Minggu, 23 Maret 2008

AIDS Vaccine Tests Halted

Two trials of promising AIDS vaccines have been halted in recent months because the vaccines didn't work. Worse yet, they may have nearly doubled the subjects’ chances of contracting AIDS. It’s an enormous setback for the AIDS vaccine, and no one saw it coming.

The National Institutes of Health, which funded the two studies, will be meeting this week to reexamine its entire AIDS vaccine program, currently funded at nearly $500 million per year. But the findings from the two halted vaccine trials were so disastrous that scientists now seriously doubt that an AIDS vaccine could be ready in the next few decades. It may depend on whether any new hypotheses come out of the new findings, and whether (and how much) NIH decides to fund AIDS vaccine research in the future. No one is giving up just yet, but an AIDS vaccine has certainly proved to be a more difficult challenge than was expected. Way back in 1984, federal officials predicted that an AIDS vaccine would be ready in three years.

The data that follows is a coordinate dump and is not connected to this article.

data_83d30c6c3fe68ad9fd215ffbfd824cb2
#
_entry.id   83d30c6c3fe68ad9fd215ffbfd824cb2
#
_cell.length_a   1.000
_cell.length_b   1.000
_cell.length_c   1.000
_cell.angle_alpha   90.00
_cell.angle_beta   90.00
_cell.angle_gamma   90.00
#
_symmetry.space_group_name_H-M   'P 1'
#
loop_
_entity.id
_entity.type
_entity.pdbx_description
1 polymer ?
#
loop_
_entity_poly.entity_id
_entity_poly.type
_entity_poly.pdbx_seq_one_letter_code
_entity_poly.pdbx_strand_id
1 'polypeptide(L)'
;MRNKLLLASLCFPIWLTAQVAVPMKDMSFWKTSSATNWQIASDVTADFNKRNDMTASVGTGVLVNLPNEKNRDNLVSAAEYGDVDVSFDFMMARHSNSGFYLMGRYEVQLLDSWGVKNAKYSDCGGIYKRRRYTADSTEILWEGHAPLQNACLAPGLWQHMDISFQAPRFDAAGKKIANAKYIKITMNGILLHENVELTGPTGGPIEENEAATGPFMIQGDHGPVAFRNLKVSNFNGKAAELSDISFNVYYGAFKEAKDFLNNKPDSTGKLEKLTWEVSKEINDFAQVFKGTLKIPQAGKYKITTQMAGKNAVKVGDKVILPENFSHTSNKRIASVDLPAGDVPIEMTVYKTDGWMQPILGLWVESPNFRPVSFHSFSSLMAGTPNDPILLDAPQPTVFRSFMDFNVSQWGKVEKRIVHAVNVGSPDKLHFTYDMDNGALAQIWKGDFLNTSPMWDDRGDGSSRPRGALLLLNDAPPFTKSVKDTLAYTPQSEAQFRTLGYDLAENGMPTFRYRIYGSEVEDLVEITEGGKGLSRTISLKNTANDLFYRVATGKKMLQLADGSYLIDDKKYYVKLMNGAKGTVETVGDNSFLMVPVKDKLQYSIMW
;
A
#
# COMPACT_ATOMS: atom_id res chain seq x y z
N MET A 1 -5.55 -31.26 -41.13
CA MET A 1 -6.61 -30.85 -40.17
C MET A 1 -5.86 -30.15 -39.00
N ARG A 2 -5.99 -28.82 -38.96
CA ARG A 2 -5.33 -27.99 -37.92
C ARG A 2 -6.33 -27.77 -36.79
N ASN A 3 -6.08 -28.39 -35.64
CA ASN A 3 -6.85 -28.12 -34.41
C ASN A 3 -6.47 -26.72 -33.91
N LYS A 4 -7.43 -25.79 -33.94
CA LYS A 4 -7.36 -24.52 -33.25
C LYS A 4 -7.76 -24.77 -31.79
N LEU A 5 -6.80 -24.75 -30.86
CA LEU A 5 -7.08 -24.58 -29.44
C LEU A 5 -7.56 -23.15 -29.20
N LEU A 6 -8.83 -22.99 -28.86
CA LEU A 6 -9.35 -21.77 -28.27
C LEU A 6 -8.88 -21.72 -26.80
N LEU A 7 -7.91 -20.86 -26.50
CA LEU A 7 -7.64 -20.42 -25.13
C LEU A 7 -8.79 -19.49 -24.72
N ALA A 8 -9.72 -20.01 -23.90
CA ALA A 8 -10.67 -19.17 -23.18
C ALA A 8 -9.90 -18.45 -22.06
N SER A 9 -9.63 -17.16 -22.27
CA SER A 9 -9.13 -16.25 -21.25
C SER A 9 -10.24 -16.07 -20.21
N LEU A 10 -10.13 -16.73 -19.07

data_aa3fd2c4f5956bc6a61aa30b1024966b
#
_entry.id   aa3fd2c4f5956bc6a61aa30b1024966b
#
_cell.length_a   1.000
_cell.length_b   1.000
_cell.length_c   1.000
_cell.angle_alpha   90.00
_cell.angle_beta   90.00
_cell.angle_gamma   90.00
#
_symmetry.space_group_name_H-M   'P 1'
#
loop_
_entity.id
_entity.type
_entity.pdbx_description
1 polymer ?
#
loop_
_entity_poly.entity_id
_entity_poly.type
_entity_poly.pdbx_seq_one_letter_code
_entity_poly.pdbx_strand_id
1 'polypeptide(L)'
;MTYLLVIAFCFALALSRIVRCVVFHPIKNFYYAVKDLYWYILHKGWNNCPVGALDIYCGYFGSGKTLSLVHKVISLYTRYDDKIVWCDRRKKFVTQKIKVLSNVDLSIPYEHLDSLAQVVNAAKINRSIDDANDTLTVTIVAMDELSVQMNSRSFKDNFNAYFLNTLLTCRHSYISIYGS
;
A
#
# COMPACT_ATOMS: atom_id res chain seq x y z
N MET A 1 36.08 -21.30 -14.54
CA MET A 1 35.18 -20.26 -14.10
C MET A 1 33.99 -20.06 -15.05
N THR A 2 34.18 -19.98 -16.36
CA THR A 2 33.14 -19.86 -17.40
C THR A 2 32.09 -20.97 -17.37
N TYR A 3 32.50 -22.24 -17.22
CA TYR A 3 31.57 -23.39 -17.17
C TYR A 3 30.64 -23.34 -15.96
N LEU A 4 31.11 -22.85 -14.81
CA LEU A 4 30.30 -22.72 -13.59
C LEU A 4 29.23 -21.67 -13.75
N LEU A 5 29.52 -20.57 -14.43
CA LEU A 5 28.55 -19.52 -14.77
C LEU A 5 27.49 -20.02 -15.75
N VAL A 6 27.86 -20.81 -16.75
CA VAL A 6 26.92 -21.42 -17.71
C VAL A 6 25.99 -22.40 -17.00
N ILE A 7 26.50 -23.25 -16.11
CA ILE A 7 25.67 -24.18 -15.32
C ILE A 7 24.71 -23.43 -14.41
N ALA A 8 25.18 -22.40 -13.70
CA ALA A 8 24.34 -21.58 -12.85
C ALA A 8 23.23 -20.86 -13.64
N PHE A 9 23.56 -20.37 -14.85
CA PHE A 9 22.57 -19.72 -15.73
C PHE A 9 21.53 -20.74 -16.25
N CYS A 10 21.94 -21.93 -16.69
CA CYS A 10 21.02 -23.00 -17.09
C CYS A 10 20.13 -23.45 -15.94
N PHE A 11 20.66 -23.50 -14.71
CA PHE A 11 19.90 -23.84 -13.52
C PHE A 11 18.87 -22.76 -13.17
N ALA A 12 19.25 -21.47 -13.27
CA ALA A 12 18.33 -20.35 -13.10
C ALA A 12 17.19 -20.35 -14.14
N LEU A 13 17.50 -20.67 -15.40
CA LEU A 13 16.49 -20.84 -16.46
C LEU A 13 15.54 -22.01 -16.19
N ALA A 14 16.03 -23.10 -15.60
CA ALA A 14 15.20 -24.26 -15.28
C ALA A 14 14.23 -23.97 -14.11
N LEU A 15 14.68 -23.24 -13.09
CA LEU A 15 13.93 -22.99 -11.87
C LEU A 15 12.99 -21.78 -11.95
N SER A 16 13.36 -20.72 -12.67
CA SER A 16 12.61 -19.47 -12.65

See an article available online in The Washington Post March 21 entitled “Vaccine Failure Is Setback in AIDS Fight”. The article could be used as a springboard for a class discussion about the process of scientific inquiry; how new hypotheses are oftentimes developed out of the failure of old ones. You can almost see that happening in the speculation in the article about the causes of the vaccine’s failure.

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